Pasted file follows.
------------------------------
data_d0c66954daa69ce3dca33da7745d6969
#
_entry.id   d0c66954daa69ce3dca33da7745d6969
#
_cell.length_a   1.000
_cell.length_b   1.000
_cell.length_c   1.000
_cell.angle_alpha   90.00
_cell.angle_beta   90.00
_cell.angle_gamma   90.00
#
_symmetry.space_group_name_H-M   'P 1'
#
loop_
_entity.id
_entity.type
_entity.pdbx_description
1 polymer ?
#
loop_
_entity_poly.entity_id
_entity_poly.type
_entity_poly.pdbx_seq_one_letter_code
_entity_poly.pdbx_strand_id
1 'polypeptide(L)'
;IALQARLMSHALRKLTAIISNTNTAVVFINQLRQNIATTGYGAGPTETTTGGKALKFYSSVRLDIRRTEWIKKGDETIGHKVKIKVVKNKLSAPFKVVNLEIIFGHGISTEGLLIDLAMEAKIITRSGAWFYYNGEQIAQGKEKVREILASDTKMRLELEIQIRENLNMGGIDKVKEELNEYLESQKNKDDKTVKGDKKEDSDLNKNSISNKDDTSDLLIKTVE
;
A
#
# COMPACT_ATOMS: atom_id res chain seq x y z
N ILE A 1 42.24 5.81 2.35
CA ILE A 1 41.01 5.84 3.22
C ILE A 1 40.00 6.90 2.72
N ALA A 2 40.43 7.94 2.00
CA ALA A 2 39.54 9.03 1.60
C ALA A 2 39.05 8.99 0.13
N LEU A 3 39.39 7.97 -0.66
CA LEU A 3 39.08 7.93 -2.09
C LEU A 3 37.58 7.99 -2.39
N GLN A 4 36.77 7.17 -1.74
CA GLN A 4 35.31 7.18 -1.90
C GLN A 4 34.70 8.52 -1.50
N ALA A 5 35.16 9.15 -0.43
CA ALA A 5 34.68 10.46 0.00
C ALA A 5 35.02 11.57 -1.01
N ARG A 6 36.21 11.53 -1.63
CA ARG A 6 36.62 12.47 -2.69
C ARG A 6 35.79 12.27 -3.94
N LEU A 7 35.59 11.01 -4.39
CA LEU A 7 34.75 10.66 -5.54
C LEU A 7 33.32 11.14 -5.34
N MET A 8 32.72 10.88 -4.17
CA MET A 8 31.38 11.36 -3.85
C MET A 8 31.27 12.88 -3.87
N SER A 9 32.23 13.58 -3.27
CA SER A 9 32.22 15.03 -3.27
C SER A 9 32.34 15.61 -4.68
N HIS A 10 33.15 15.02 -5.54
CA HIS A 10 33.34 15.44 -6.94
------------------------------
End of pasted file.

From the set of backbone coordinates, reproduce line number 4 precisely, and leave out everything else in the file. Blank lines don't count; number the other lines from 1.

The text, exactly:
#